The Bush administration promoted a new vision for how we ought to see ourselves in this country called ‘the ownership society’ and it is my belief we have just been witnessing the dark side of what that vision means from the Bush reaction to New Orleans to our current financial struggles all across the country.
The idea of the “ownership society” was supposed to make individuals responsible for their own choices in health care, investments, and pensions so they could take responsibility for their own safety net. This would free the government and taxpayers from having to take care of other people. Perhaps based on that conservative notion that giving someone a helping hand only weakens their ability to fend for themselves. It is a sin of the weak willed that lead only to a softer nation of dependents. It allows politicians to make government run efficiently and pay for just the essentials, which seems to be an argument for keeping the war machine going.
It is supported by a belief that the free market is what keeps the wheels of the economy turning and the more stimuli we give to those at the top the more growth they will create. But what this current financial collapse has shown us is that treating the financial sector as wealth engine concentrates wealth in one sector and puts everyone else at tremendous risk. The rest of us can’t create enough growth if the wealthy hoard their money.
When the Bush-Cheney administration proposed to replace Social Security with a system of individually accumulated, individually owned, and individually invested accounts, my first thought was that its goal was to take the Social out of Social Security. It took a few minutes longer to realize that it also intended to take the Security out of Social Security.
But efficiency is not the issue here, at least not the main issue. The transfer of risk from social and private institutions to individuals transfers a burden, mainly from the strong to the weak. That is primarily an issue of equity. It will surely become more urgent in current circumstances, perhaps urgent enough to be seen as a central political issue. Suppose that the best way to relieve that burden is by sharing the risk through universal social insurance. The premium then has to be a tax, a tax on work or enterprise, or some productive activity, and such a tax is a distortion, a source of inefficiency, a true cost to society. What then? I know what Gosselin would say: a society that won’t pay a small cost to preserve equitable and fair treatment of, among others, the sick, the old, the unemployed, and the victims of natural disaster is not much of a society. Is that a minority view?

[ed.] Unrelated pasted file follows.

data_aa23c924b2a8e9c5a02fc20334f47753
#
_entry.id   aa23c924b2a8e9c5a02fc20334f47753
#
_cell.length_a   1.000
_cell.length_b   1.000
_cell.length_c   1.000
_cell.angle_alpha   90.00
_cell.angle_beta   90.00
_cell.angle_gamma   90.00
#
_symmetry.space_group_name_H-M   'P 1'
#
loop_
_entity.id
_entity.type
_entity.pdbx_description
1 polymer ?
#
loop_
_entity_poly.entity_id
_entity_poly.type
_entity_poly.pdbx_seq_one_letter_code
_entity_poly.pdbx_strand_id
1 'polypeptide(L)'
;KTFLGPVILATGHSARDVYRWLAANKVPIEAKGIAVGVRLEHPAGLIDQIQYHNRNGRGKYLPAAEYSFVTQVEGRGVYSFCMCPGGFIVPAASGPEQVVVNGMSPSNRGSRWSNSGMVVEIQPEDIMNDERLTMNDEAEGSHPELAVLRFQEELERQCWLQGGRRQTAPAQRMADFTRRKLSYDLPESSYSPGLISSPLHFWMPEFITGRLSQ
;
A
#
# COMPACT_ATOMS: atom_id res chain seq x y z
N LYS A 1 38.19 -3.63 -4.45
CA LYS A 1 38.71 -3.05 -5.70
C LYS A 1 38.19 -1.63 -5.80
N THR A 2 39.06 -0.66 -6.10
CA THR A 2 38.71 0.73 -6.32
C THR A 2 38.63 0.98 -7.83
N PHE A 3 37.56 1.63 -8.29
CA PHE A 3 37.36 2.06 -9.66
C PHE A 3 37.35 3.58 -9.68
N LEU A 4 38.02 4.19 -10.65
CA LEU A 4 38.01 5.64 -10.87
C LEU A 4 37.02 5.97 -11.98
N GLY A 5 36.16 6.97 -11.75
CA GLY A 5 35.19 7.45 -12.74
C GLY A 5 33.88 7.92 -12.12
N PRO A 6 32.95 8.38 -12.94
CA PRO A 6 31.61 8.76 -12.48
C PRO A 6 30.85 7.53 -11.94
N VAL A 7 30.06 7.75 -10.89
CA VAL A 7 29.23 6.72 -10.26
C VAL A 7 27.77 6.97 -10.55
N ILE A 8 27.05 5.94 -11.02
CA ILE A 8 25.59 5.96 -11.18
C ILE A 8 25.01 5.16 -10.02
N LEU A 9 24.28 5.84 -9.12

Can we afford the ownership society? I keep thinking about the much-needed reform to bring down the cost of our health care system. Most politicians talk about solutions that either cut government spending by pushing the cost on to individuals (you own it – it’s your problem) or they want to cover everyone at great cost to the government by continuing to pay private insurance companies to provide access through their cost bloated system. Insurance companies may employ excellent people who do their jobs efficiently but the companies they serve are expensive rationers of health care and add administrative costs creating a perverse payment system. They collect premiums that they pool into immense sums and decide how to dole out after paying CEOs excessive salaries, while denying patients access to the care they need.
To me it looks like we avoid a state run insurance plan because it looks like socialism in order to provide welfare to extremely greedy and inefficient corporations. Can we afford to continue? An analysis of what is keeping these expensive HMOs going is that they now are kept afloat by government contracts to manage public plans. I think it’s time to consider a change and finally figure out how we pool the money to serve everyone and not just a few. It may mean we save lots of money and won’t have to throw people out of their jobs to balance the budget.
As Jack LeMoult a writer and retired attorney, says in the Xenia Gazette,
Even though universal health insurance under a single-payer system would provide all Americans with medical, dental, eye care, and psychological treatment at a cost substantially lower than what we now pay for private insurance, we don’t care. We have been brainwashed by conservatives in the Bush Administration and in Congress who claim it would be “socialized medicine.”
Such thinking is shoddy and immoral. We have had Medicare for decades and it has not led us into socialism. On the contrary, the medical profession has thrived in under Medicare. Now it is time for Americans to start caring about one-another and provide Medicare for all of our people.
You might also find the link to this blog on tax fairness interesting.
Or this one on the decline in state revenue.
Here is a comment on state spending.